verdicts and settlements

Date of Verdict:

Oct. 13.

Court and Case No.:

C.P. Philadelphia No. 150300139.


Esther R. Sylvester.

Type of Action:

Motor Vehicle.


Lower back pain, back sprain, back strain.

Plaintiffs Counsel:

Joseph L. Coleman, Simon & Simon, Philadelphia.

Defense Counsel:

Joel Feigenbaum, Goldberg, Miller & Rubin, Philadelphia.

Plaintiffs Expert: Maxwell Stepanuk; orthopedic surgery, Elkins Park.

Defense Expert: Andrew Shaer, radiology, Jenkintown.


A Philadelphia County jury awarded a man involved in a motor vehicle accident $105,000.

On Nov. 22, 2013, plaintiff Sylvester Okolo, 47, a business owner, was involved in a sideswipe collision on South Street at 15th Street, in central Philadelphia. He claimed back injuries.

Okolo sued the driver, Michelle Chang, alleging that she was negligent.

A panel found in favor of Chang during court-mandated arbitration, which Okolo appealed.

At trial, Okolo contended that Chang, driving a Nissan Sentra, left the parking lane on his left and struck the driver’s side of his Jeep. His counsel cited photographs of the damage to the vehicles and maintained that Chang gave inconsistent statements about whether Okolo was on the phone at the time of the accident (Okolo stated that he was not).

Chang testified that she was traveling behind Okolo, who was on his phone while stopping and starting, and entered her lane and struck her.

Okolo claimed that he immediately experienced back pain. Five days later, he presented to his primary care physician, who prescribed pain medication. Three weeks afterward, with his back pain persisting, he had physical therapy (e.g., massage, exercises) for about six months.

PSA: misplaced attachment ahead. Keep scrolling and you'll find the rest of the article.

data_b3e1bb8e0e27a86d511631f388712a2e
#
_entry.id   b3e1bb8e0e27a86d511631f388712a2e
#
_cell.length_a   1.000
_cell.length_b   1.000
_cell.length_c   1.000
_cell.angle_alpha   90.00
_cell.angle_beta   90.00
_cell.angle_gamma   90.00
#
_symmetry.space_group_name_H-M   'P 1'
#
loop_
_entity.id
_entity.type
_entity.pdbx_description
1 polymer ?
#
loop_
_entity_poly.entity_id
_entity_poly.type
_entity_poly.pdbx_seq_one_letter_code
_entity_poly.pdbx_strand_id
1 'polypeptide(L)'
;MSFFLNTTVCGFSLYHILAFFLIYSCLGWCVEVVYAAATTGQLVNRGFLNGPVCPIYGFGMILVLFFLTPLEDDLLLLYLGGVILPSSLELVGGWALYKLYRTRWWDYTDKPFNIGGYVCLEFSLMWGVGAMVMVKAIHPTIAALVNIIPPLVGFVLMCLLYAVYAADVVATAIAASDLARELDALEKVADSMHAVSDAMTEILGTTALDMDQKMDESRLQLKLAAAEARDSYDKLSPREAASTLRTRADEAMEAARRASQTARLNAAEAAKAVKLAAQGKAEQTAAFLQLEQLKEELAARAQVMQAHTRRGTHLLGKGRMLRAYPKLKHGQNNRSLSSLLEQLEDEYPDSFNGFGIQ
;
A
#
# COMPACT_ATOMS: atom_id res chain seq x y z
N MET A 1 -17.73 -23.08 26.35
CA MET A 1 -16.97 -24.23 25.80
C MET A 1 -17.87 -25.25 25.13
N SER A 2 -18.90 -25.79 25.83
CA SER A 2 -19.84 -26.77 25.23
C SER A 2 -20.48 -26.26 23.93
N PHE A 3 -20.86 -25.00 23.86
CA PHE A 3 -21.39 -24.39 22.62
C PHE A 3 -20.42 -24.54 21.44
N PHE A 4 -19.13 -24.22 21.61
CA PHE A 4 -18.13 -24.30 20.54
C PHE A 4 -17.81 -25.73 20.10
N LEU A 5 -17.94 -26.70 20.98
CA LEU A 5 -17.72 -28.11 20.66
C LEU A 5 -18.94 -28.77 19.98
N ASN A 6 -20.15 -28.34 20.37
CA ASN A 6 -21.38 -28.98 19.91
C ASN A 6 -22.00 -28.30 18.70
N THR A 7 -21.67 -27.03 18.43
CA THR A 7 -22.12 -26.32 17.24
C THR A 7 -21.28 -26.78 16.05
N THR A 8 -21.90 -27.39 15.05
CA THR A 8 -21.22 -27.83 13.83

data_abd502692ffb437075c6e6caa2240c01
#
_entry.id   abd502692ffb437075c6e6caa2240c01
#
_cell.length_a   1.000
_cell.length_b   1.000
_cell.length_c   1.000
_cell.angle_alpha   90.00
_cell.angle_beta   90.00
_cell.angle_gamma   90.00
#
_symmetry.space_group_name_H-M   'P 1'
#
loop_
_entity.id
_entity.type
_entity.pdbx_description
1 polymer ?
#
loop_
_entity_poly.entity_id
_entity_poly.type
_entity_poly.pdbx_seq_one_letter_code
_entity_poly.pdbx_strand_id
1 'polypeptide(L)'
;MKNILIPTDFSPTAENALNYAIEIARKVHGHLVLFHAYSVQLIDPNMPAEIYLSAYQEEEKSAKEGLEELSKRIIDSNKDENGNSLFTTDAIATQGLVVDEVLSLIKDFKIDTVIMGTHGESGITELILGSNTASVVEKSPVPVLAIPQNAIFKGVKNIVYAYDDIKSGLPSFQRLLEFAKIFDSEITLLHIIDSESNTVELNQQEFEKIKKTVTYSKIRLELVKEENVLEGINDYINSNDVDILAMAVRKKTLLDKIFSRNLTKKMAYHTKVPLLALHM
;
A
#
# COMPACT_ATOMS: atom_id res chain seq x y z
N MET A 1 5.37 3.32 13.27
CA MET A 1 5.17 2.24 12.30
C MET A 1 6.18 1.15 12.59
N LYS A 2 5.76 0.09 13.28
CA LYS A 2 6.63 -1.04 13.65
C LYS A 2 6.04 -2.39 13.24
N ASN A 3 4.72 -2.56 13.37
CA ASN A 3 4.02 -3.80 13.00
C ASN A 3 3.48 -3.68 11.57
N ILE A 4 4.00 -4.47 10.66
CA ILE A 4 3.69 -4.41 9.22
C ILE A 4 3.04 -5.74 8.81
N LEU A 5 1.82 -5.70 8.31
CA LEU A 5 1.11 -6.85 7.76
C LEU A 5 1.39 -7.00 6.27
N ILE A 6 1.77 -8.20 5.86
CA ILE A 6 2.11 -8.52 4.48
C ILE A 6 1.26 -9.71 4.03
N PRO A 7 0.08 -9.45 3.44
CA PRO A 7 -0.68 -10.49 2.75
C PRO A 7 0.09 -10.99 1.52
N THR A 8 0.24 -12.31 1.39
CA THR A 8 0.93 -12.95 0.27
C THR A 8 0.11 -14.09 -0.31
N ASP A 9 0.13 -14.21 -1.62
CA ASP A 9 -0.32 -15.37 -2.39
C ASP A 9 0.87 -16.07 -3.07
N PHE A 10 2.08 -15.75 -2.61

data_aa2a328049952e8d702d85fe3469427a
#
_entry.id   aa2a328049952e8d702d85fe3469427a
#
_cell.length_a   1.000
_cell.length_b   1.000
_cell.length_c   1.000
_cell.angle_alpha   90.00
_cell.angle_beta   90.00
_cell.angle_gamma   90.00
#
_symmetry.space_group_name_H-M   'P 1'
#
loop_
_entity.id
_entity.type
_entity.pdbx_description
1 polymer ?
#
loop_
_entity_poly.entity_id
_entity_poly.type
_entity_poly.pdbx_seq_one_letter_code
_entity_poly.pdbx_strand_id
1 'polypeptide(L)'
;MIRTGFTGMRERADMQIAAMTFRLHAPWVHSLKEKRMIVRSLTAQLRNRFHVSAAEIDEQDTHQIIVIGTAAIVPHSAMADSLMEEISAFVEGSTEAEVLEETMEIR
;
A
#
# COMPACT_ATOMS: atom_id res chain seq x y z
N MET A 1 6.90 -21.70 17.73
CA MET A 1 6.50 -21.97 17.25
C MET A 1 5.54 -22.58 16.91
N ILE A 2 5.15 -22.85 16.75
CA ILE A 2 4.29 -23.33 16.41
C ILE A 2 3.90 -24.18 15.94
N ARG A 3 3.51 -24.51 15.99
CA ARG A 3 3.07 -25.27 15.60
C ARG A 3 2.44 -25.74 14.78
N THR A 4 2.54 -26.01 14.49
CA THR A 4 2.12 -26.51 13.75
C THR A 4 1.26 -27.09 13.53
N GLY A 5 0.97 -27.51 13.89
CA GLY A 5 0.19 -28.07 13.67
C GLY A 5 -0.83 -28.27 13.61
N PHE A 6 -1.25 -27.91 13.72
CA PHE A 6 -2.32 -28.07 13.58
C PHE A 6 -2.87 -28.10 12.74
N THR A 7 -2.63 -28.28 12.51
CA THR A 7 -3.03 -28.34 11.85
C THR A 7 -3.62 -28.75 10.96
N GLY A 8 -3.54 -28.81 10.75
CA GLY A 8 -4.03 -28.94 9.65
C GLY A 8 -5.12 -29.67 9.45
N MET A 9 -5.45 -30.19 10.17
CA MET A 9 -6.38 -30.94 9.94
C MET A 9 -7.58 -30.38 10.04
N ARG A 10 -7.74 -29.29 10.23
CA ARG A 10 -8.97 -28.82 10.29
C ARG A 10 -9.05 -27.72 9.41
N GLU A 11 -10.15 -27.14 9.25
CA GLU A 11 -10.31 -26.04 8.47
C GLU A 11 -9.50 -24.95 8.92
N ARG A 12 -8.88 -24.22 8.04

Okolo underwent an MRI and was diagnosed with a protrusion at lumbar intervertebral disc L5-S1, radiculopathy stemming from the protrusion, and lumbar strain and sprain. No further treatment was rendered.

In his report (the parties agreed to try the case pursuant to Pennsylvania Rule of Civil Procedure 1311.1), Okolo’s expert in orthopedic surgery opined that he had suffered a permanent injury and that his prognosis was poor. The expert recommended a future EMG (estimated at $2,000), pain-control injections ($6,000), and surgery ($60,000).

Okolo testified that his ongoing back pain and limitations affect his interactions with his young daughter and playing soccer and basketball with his teenage son. He no longer can perform general-maintenance duties around the house, and working out and running cause pain. He sought damages for past and future pain and suffering. Okolo’s wife, who had withdrawn her claim for loss of consortium, testified about his injuries and limitations.

Chang’s counsel cited medical records to argue that Okolo did not initially complain of back complaints, but of neck and left-hip pain, and that it was not until a month into treatment that he first complained of back pain. According to Chang’s counsel, about two months into treatment, Okolo presented to his primary care physician and told him that his injuries had resolved; however, he continued to treat for a few more months. Chang was discharged from chiropractic care as pain-free. About three months later, Okolo was involved in another vehicular crash, which prompted him to return to his primary care physician, who at the time noted that all of his injuries from the accident with Chang had resolved.

Chang’s expert in radiology opined that Okolo’s alleged protrusion was in fact a pre-existing, degenerative bulge that predated the accident.

The jury found Okolo 20 percent liable and Chang 80 percent liable. Okolo was determined to receive $105,000, which was accordingly reduced to $84,000. The amount was further reduced to $25,000, pursuant to the damages cap imposed by Pennsylvania Rule of Civil Procedure 1311.1.